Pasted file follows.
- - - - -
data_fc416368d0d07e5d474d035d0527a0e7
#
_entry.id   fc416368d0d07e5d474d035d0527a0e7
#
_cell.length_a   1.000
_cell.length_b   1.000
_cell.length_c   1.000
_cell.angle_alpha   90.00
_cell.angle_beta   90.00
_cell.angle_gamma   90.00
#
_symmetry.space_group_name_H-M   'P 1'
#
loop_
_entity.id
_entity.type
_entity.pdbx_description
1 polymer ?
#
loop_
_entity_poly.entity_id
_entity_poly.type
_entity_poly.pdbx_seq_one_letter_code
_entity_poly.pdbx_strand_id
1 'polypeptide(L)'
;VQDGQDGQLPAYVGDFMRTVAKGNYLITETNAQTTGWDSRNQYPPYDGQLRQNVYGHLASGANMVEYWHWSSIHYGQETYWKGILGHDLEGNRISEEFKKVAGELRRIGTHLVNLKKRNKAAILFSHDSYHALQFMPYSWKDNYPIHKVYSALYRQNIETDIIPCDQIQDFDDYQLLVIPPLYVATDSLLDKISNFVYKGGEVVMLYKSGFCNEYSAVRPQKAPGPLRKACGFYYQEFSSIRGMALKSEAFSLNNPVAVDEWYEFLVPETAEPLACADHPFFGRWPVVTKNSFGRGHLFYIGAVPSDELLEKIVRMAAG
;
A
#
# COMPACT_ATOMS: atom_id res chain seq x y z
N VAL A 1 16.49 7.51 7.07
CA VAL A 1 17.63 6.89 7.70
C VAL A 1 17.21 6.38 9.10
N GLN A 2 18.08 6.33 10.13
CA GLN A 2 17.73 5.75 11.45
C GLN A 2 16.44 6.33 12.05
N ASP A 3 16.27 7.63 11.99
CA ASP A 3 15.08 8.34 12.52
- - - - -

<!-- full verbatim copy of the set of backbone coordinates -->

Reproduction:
data_fc416368d0d07e5d474d035d0527a0e7
#
_entry.id   fc416368d0d07e5d474d035d0527a0e7
#
_cell.length_a   1.000
_cell.length_b   1.000
_cell.length_c   1.000
_cell.angle_alpha   90.00
_cell.angle_beta   90.00
_cell.angle_gamma   90.00
#
_symmetry.space_group_name_H-M   'P 1'
#
loop_
_entity.id
_entity.type
_entity.pdbx_description
1 polymer ?
#
loop_
_entity_poly.entity_id
_entity_poly.type
_entity_poly.pdbx_seq_one_letter_code
_entity_poly.pdbx_strand_id
1 'polypeptide(L)'
;VQDGQDGQLPAYVGDFMRTVAKGNYLITETNAQTTGWDSRNQYPPYDGQLRQNVYGHLASGANMVEYWHWSSIHYGQETYWKGILGHDLEGNRISEEFKKVAGELRRIGTHLVNLKKRNKAAILFSHDSYHALQFMPYSWKDNYPIHKVYSALYRQNIETDIIPCDQIQDFDDYQLLVIPPLYVATDSLLDKISNFVYKGGEVVMLYKSGFCNEYSAVRPQKAPGPLRKACGFYYQEFSSIRGMALKSEAFSLNNPVAVDEWYEFLVPETAEPLACADHPFFGRWPVVTKNSFGRGHLFYIGAVPSDELLEKIVRMAAG
;
A
#
# COMPACT_ATOMS: atom_id res chain seq x y z
N VAL A 1 16.49 7.51 7.07
CA VAL A 1 17.63 6.89 7.70
C VAL A 1 17.21 6.38 9.10
N GLN A 2 18.08 6.33 10.13
CA GLN A 2 17.73 5.75 11.45
C GLN A 2 16.44 6.33 12.05
N ASP A 3 16.27 7.63 11.99
CA ASP A 3 15.08 8.34 12.52